J. R. R. Tolkien: Biography, Books & Poems

Instructor: Joshua Wimmer

Joshua holds a master's degree in Latin and has taught a variety of Classical literature and language courses.

He's taken us on amazing journeys across Middle-earth and introduced us to hobbits and all other manner of fantastic creature. However, many of us might not even know his full name! Take a moment to meet the man of magic himself in this lesson on the life and works of J.R.R. Tolkien.

The Alternative Academic: A Biography of J.R.R. Tolkien

Bust of John Ronald Reuel Tolkien (1892-1973) at Exeter College
Bust of Tolkien

Most of us would dread the thought of an entire life spent at school, but that is exactly the sort of life this renowned English scholar and storyteller led. His father - a bank clerk named Arthur Reuel Tolkien - had relocated from England to South Africa with his wife, Mabel Tolkien, and on January 3, 1892, John Ronald Reuel Tolkien was born there in Bloemfontein. In 1896, while Mabel and her children were on vacation in England, Arthur suddenly died, leading Mabel to permanently relocate there with young Ronald (as Tolkien was often called) and his brother, Hilary.

As a boy, Tolkien spent much of his life in and around Birmingham, getting his early education there at King Edward's School. He already displayed an exceptional talent for Latin and Ancient Greek (Classics) at school, and his fascination for languages was further fueled by the trains that would rumble past his house with Welsh destinations painted on their sides. Unfortunately, Ronald's growing world of imagination was darkened when Mabel converted to Catholicism in 1900, causing her Baptist family to shun and remove financial support from the Tolkiens. More tragedy would befall the household with her death in 1904.

Until adulthood, Ronald passed between several caretakers, including a Catholic priest, Father Francis Morgan, who had a strong spiritual influence on Ronald. When the teenage Tolkien began developing a relationship with a young woman named Edith Bratt, Father Morgan directed Ronald to stick to his studies. He dutifully consented and entered Exeter College at Oxford in 1911. Here Tolkien wholly devoted himself to the study of Classics, Old English, Finnish, Welsh, and Germanic languages; however, he was met with some academic disappointment in 1913 and switched to English Language and Literature. Ronald also reconnected with and proposed to Edith that year in spite of the fact that Edith had become engaged to another man.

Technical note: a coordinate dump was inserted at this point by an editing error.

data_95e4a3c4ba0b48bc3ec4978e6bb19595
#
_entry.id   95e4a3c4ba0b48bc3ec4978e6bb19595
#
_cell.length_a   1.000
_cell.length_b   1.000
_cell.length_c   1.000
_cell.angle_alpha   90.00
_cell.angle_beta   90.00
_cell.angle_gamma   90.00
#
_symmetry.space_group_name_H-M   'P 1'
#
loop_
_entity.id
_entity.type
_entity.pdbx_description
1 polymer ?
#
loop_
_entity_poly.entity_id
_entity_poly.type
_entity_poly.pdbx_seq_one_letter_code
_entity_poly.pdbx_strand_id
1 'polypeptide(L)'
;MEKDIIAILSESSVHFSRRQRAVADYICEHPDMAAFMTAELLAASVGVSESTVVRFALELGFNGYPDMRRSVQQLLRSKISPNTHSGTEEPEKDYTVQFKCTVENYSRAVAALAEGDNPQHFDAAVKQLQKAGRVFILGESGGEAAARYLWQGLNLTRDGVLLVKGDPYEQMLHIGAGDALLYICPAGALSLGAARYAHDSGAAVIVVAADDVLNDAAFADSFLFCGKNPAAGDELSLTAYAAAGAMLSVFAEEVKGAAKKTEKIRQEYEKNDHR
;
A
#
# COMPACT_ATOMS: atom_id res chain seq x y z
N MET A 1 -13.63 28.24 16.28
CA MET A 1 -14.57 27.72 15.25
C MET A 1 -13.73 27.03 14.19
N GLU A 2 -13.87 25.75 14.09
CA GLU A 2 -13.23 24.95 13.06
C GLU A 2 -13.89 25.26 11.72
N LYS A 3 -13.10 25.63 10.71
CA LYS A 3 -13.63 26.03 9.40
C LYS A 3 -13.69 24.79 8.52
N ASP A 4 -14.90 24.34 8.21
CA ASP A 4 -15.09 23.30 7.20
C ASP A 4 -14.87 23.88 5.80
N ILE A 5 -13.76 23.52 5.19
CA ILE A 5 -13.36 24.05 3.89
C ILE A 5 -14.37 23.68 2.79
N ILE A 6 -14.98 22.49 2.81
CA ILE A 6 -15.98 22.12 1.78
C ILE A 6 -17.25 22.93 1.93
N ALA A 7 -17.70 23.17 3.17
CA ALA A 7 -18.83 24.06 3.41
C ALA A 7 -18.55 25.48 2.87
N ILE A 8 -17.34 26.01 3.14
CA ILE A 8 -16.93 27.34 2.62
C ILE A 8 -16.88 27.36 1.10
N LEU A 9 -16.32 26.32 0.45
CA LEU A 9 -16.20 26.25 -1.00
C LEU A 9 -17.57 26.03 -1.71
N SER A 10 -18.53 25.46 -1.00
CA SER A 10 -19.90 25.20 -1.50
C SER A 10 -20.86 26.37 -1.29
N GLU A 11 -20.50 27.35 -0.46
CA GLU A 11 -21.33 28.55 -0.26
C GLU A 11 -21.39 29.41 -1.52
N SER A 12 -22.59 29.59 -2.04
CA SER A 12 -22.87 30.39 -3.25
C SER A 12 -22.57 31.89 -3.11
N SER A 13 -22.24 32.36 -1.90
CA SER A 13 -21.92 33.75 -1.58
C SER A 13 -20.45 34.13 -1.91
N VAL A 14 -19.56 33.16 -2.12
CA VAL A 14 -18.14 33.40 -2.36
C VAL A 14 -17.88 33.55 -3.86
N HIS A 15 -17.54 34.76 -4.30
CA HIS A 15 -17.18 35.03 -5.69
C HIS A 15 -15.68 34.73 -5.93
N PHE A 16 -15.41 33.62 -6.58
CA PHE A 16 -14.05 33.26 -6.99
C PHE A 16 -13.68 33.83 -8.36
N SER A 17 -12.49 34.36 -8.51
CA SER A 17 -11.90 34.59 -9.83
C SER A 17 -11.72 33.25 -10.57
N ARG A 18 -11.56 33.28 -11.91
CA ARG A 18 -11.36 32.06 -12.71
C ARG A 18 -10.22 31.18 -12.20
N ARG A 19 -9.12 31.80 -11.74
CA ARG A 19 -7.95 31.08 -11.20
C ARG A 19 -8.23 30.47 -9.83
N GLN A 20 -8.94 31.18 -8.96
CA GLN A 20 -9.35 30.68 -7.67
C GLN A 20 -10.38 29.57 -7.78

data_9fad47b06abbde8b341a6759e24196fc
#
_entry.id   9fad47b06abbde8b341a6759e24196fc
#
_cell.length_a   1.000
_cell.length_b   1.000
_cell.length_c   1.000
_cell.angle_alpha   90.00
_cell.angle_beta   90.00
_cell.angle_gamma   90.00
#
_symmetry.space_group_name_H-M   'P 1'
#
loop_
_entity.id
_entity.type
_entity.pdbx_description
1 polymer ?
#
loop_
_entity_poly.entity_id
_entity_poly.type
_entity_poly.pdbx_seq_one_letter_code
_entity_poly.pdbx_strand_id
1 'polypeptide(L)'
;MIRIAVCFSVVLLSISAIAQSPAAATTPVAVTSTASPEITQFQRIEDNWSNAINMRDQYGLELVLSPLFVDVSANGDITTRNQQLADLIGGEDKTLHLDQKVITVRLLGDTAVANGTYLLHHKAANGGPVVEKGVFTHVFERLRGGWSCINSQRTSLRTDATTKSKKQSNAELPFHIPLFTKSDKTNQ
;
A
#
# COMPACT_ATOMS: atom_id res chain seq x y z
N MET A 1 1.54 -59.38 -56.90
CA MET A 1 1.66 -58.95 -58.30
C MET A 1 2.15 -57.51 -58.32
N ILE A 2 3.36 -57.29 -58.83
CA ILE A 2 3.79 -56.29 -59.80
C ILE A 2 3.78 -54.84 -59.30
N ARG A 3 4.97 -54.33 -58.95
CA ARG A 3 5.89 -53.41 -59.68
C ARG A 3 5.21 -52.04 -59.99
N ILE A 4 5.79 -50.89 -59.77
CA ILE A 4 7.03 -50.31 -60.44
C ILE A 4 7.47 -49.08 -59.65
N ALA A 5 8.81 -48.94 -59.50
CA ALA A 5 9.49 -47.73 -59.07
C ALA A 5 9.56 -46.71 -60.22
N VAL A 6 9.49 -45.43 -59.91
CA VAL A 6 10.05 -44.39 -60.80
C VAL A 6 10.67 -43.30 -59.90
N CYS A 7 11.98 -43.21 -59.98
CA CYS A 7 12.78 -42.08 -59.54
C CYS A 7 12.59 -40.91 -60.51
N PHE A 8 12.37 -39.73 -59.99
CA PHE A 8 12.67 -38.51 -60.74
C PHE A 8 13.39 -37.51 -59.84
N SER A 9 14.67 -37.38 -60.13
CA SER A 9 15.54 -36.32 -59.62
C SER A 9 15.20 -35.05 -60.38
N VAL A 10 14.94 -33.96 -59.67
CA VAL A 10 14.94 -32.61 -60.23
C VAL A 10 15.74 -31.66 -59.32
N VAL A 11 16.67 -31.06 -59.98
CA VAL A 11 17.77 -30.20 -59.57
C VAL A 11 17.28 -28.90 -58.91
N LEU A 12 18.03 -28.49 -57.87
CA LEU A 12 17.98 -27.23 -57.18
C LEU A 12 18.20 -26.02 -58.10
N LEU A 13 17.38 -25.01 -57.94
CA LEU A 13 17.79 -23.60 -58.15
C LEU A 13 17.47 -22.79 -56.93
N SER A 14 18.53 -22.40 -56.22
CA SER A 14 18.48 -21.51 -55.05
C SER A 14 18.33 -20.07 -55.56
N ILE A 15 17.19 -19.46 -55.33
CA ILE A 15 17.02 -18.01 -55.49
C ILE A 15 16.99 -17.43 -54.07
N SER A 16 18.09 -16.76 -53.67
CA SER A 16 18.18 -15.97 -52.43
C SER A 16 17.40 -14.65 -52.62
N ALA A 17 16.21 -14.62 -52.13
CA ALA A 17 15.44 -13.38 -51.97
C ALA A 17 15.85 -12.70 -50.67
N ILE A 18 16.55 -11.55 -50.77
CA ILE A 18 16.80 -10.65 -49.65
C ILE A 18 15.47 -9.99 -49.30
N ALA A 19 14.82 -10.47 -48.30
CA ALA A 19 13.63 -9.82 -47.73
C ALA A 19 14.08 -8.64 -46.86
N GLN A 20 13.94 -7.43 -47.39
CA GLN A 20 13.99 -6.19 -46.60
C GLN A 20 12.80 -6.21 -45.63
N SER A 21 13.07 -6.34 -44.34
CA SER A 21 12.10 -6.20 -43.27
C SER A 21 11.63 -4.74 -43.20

World War I was in full swing by the time Tolkien completed his English degree in 1915. He also enlisted in the military that year, and he married Edith on March 22, 1916, shortly before being sent to the Western front. He participated in the famous Battle of the Somme, but soon returned to England due to illness contracted in the less than sanitary trenches. During his military service and his recurring bouts with 'trench fever' between 1917 and 1918, Tolkien had been continuously toying with his linguistic and mythic endeavors and developed much of the groundwork for Quenya, the language of the Elves in his world.

Shortly after the war, Ronald took a job as assistant lexicographer for the Oxford English Dictionary; then, in 1920, began a series of teaching appointments in English language and literature. Throughout his career he frequently shared the stories he told his four young children with colleagues, and one in particular caught the attention of C.S. Lewis, who urged Tolkien to submit it for publication. As a result, The Hobbit was published in 1937, and Tolkien was immediately met with public success and academic criticism.

Many in the academic community of the time viewed Tolkien's imaginatively fantastic works with contempt, seeing his 'alternative' fiction as perversions of literary form. Nevertheless, Tolkien and his work have become so popular that they now have a global cult following. Even after his death in Oxford on September 2, 1973, many of his previously unpublished works have been put in print, mostly due to the efforts of his son, Christopher. From Tolkien's body of poems, essays, short stories, and novels, we can trace the revival of the fantasy genre in the present day, so let's look at some of his books and poems that have helped bring back the magic in literature.

Books and Poems by Tolkien

Mythopoeia

During his academic tenure at Oxford, Tolkien was involved with a group of writers and literary enthusiasts known as the 'Inklings.' While engaged with its members - most notably his long-time friend C.S. Lewis - in a discussion on mythology, he was inspired to write a staunch poetic defense of myths. In this poem, published in 1931, Tolkien defends the process of mythopoeia (Greek 'myth-making') against those like Lewis who saw myths as fanciful lies. Tolkien argues that myths and the process of their creation reveal deep fundamental truths concerning humanity, so their proliferation is important to our personal and interpersonal understanding.

The Hobbit, or There and Back Again

What started out as stories told to his children became the groundwork for an unforgettable career when Tolkien published The Hobbit in 1937. This book following the adventures of the Hobbit, Bilbo Baggins, was an instant classic despite all the nay-saying scholars. Given its success, Unwin soon asked for a sequel to The Hobbit, and over the following 17 years, Tolkien worked diligently to produce one. Finally, between 1954 and 1955, he published the three volumes comprising The Lord of the Rings, and so was born one of the most recognized literary franchises in history.

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